Articles by Csörsz Nagy in JoVE
Study of In Vivo Glucose Metabolism in High-fat Diet-fed Mice Using Oral Glucose Tolerance Test (OGTT) and Insulin Tolerance Test (ITT) Csörsz Nagy1, Elisa Einwallner1 1Department of Laboratory Medicine, Medical University of Vienna The current article describes the generation and metabolic characterization of high-fat diet-fed mice as a model of diet-induced insulin resistance and obesity. It further features detailed protocols to perform the oral glucose tolerance test and the insulin tolerance test, monitoring whole-body alterations of glucose metabolism in vivo.
Other articles by Csörsz Nagy on PubMed
Sedoheptulose Kinase Regulates Cellular Carbohydrate Metabolism by Sedoheptulose 7-phosphate Supply Biochemical Society Transactions. | Pubmed ID: 23514175 Dynamic carbon re-routing between catabolic and anabolic metabolism is an essential element of cellular transformation associated with tumour formation and immune cell activation. Such bioenergetic adaptations are important for cellular function and therefore require tight control. Carbohydrate phosphorylation has been proposed as a rate-limiting step of several metabolic networks. The recent identification of a sedoheptulose kinase indicated that free sedoheptulose is a relevant and accessible carbon source in humans. Furthermore, the bioavailability of its phosphorylated form, sedoheptulose 7-phosphate, appears to function as a rheostat for carbon-flux at the interface of glycolysis and the pentose phosphate pathway. In the present paper, we review reports of sedoheptulose metabolism, compare it with glucose metabolism, and discuss the regulation of sedoheptulose kinase as mechanism to achieve bioenergetic reprogramming in cells.
Time and Demand Are Two Critical Dimensions of Immunometabolism: The Process of Macrophage Activation and the Pentose Phosphate Pathway Frontiers in Immunology. | Pubmed ID: 25904920 A process is a function of time; in immunometabolism, this is reflected by the stepwise adaptation of metabolism to sustain the bio-energetic demand of an immune-response in its various states and shades. This perspective article starts by presenting an early attempt to investigate the physiology of inflammation, in order to illustrate one of the basic concepts of immunometabolism, wherein an adapted metabolism of infiltrating immune cells affects tissue function and inflammation. We then focus on the process of macrophage activation and aim to delineate the factor time within the current molecular context of metabolic-rewiring important for adapting primary carbohydrate metabolism. In the last section, we will provide information on how the pentose phosphate pathway may be of importance to provide both nucleotide precursors and redox-equivalents, and speculate how carbon-scrambling events in the non-oxidative pentose phosphate pathway might be regulated within cells by demand. We conclude that the adapted metabolism of inflammation is specific in respect to the effector-function and appears as a well-orchestrated event, dynamic by nature, and based on a functional interplay of signaling- and metabolic-pathways.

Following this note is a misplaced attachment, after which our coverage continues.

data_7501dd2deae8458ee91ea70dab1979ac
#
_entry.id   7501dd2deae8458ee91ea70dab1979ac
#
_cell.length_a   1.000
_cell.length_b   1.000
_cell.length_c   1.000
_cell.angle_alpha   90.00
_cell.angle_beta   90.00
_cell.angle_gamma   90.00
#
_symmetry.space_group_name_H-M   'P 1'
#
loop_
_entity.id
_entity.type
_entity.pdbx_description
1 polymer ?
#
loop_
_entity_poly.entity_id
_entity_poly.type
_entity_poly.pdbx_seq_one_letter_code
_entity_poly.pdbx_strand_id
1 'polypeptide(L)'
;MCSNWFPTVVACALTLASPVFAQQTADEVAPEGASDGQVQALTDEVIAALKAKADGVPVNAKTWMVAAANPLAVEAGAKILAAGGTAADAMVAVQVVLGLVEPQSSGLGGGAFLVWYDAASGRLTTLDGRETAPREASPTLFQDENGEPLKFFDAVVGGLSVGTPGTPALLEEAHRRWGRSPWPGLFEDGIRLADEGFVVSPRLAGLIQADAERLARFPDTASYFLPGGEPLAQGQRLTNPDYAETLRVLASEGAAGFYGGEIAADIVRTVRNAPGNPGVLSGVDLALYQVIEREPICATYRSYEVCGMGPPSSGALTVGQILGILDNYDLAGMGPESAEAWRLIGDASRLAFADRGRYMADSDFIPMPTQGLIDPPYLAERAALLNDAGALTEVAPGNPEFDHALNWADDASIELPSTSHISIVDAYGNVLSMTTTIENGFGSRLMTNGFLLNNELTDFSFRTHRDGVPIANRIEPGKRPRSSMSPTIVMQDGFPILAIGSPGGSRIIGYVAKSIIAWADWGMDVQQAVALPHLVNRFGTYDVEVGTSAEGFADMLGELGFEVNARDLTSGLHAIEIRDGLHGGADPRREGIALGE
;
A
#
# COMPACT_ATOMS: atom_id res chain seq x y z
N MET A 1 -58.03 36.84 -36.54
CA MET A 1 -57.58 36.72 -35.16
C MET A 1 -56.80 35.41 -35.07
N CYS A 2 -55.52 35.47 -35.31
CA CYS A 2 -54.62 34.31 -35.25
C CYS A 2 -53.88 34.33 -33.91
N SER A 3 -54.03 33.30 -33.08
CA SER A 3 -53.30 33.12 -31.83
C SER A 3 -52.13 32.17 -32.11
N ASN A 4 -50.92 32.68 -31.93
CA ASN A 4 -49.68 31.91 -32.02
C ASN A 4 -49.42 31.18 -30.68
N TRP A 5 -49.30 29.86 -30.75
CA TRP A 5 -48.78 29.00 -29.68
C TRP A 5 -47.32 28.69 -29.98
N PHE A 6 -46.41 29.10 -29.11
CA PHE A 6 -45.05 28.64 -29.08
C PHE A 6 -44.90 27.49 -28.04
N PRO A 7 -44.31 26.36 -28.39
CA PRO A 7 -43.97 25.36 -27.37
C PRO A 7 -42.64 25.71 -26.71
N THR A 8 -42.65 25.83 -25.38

Exploring Metabolic Configurations of Single Cells Within Complex Tissue Microenvironments Cell Metabolism. | Pubmed ID: 28889950 Over the past years, plenty of evidence has emerged illustrating how metabolism supports many aspects of cellular function and how metabolic reprogramming can drive cell differentiation and fate. Here, we present a method to assess the metabolic configuration of single cells within their native tissue microenvironment via the visualization and quantification of multiple enzymatic activities measured at saturating substrate conditions combined with subsequent cell type identification. After careful validation of the approach and to demonstrate its potential, we assessed the intracellular metabolic configuration of different human immune cell populations in healthy and tumor colon tissue. Additionally, we analyzed the intercellular metabolic relationship between cancer cells and cancer-associated fibroblasts in a breast cancer tissue array. This study demonstrates that the determination of metabolic configurations in single cells could be a powerful complementary tool for every researcher interested to study metabolic networks in situ.